DIY Kid Activities: Dream Catchers

Colorful dream catchers to keep the nightmares away! (craftsbyamanda.com)

Dream catchers are an American Indian tradition from the Ojibway (Chippewa) tribe.  They are made by weaving a web of strings around a round frame and then are hung over the bed to keep away bad spirits and nightmares while you sleep.  The legend is that the dream catcher will catch any bad dreams in its web and send only good dreams down to sleeping children.  Getting a good night’s sleep is one of the Seven Healthy Habits that I write about in Appetite for Life, and I love the idea of the dream catcher helping kids get to sleep feeling safe and sound.  Kids will love hearing this story and then making their own!

Time: 20 minutes.

Materials: A bendable twig (about a foot long) or round wire frame or a pipe cleaner, thin wire, twine or string, beads for threading onto the twine, feathers.

Adult prep: Help kids create the round hoop frame, if using the twig.  You’ll need to bend the twig into a circle and then use the wire to wrap the overlapping tips together and close the circle.  You can also use sturdy wire or pipe cleaners to create the hoop. Depending on the age of your children, you may want to help throughout the activity, especially getting it started.  Kids 10 and up can probably handle most of the steps on their own.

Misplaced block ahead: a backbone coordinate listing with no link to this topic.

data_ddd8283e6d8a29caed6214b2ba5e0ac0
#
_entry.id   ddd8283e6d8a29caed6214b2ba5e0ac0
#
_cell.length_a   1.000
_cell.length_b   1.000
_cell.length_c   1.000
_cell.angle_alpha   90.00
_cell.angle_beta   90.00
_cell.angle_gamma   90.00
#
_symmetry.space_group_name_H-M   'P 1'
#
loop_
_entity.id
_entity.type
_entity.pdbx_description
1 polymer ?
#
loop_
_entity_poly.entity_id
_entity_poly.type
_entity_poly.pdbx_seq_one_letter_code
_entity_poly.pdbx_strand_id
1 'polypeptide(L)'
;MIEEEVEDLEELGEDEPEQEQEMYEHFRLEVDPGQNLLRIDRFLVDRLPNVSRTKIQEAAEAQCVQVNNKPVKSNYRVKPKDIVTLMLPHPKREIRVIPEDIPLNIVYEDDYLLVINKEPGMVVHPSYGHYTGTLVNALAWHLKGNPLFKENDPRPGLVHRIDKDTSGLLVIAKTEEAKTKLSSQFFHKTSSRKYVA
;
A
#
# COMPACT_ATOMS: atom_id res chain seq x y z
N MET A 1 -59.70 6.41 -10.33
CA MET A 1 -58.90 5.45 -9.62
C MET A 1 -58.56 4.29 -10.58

Kids’ Activity:

  1. Dream catchers woven with white string (lessonplans.craftgossip.com)

    Using a very long length of twine (several yards), knot a loop in one end.  You’ll use this loop to hang the dream catcher when it’s finished.

  2. Take this twine and, a couple of inches below the knotted loop you just created, tie the twine in a tight knot around the hoop.
  3. From here, start creating your web.  Cross the twine across the front of the hoop and loop it around the edge of the hoop.
  4. Keep crossing and looping the twine along all edges of the hoop until you have created a nice, full web of twine.  Add beads throughout the web, looping the twine around the beads to help keep them in place.
  5. When your web is finished, string a few beads onto a short piece of twine and tie a feather to the end.  Tie the other end of the twine onto the bottom of the hoop (the top is where your hanging loop is).  Repeat this a few times so you’ll have a few feathers dangling from the bottom of the dream catcher.
  6. Hang the dream catcher near your bed and keep the bad dreams far away!

Stacey Antine, MS RD, author, Appetite for Life and founder, HealthBarn USA

A healthy lifestyle isn’t all about food: keeping kids active and fostering their creativity is essential for healthy development, too!  In this blog, I’ll be sharing weekly activity ideas for families to do together.

Share